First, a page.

Mnuchin Says It’s ‘Very Hard Not to Give Tax Cuts to the Wealthy’

Senate Prepares for Vote-a-Rama on Tax Reform

U.S. Treasury Secretary Steven Mnuchin said in an interview published Wednesday that the Republican tax plan will include breaks for the wealthy, a rhetorical reversal that contradicts President Donald Trump’s promises that the rich won’t enjoy a net tax cut.

“The top 20 percent of the people pay 95 percent of the taxes. The top 10 percent of the people pay 81 percent of the taxes,” Mnuchin told Politico. “So when you’re cutting taxes across the board, it’s very hard not to give tax cuts to the wealthy with tax cuts to the middle class. The math, given how much you are collecting, is just hard to do.”

The Treasury secretary’s views on how wealthy Americans would fare under tax legislation have evolved over the past year. Last November, he told CNBC that Trump wanted “no absolute tax cut for the upper class,” which prompted Democrats to label that promise the “Mnuchin Rule.” In the ensuing months, Mnuchin softened that promise in public remarks -- in June, he said he had “walked it back.” Trump, however, said as recently as Sept. 14 that his tax plan is “not to benefit the wealthy. This is to benefit the middle class.”

Follow the Trump Administration’s Every Move

Mnuchin’s acknowledgement that the wealthy would benefit from the tax plan is a gift to Democrats, who have blasted the emerging proposal as a giveaway for the rich -- a message that Trump and Republicans have struggled all year to counter. The GOP framework calls for trillions of dollars in tax cuts, 80 percent of which would flow to the top 1 percent, according to a preliminary analysis by the nonpartisan Tax Policy Center. Republican leaders have dismissed that study by noting that it relied on details from an earlier GOP plan. They say their latest framework is incomplete and that they have yet to fill in details that would benefit the middle class, such as how much to raise the child tax credit.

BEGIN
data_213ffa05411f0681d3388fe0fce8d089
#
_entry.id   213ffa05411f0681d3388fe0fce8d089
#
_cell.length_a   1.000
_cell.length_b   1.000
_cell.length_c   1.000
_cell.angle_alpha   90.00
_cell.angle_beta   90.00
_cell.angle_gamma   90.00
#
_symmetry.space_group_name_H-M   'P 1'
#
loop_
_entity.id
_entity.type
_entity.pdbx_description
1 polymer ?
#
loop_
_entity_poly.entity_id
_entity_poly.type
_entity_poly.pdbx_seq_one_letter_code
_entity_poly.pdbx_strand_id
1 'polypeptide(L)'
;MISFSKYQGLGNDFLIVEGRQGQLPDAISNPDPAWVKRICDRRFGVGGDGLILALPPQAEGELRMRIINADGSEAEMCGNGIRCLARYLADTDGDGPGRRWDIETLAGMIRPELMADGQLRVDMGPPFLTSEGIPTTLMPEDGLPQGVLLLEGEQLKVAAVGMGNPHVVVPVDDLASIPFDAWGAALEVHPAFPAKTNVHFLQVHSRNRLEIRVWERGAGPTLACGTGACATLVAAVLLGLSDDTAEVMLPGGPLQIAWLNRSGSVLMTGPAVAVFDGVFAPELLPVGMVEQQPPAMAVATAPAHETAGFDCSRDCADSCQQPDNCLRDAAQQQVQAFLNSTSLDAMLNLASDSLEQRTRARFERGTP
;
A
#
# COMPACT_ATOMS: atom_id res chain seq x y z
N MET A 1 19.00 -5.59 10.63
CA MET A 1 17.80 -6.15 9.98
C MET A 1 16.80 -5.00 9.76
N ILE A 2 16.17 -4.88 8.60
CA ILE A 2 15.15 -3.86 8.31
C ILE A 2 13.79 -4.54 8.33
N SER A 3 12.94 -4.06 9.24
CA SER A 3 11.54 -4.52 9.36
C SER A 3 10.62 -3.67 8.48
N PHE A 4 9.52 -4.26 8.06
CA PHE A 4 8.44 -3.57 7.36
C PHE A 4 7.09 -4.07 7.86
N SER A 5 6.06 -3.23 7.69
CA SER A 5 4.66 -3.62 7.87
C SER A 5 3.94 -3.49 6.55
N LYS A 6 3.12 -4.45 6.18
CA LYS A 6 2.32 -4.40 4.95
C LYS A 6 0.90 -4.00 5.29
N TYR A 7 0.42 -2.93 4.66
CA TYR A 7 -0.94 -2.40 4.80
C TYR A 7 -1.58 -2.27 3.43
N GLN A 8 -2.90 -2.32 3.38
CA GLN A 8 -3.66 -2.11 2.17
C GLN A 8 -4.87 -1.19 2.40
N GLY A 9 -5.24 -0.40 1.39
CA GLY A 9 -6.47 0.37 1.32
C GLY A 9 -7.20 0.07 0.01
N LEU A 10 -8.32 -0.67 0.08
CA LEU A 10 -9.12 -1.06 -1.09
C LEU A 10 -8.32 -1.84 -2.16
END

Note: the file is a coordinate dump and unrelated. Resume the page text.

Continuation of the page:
In his interview, Mnuchin also defended the framework’s call for repeal of the estate tax, which applies to estates worth at least $5.49 million per person. “Why should people have to pay taxes again when they die?” he said. The Treasury chief gave an “absolute guarantee” that Trump would sign a tax bill by the end of 2017.

    Before it's here, it's on the Bloomberg Terminal.
    LEARN MORE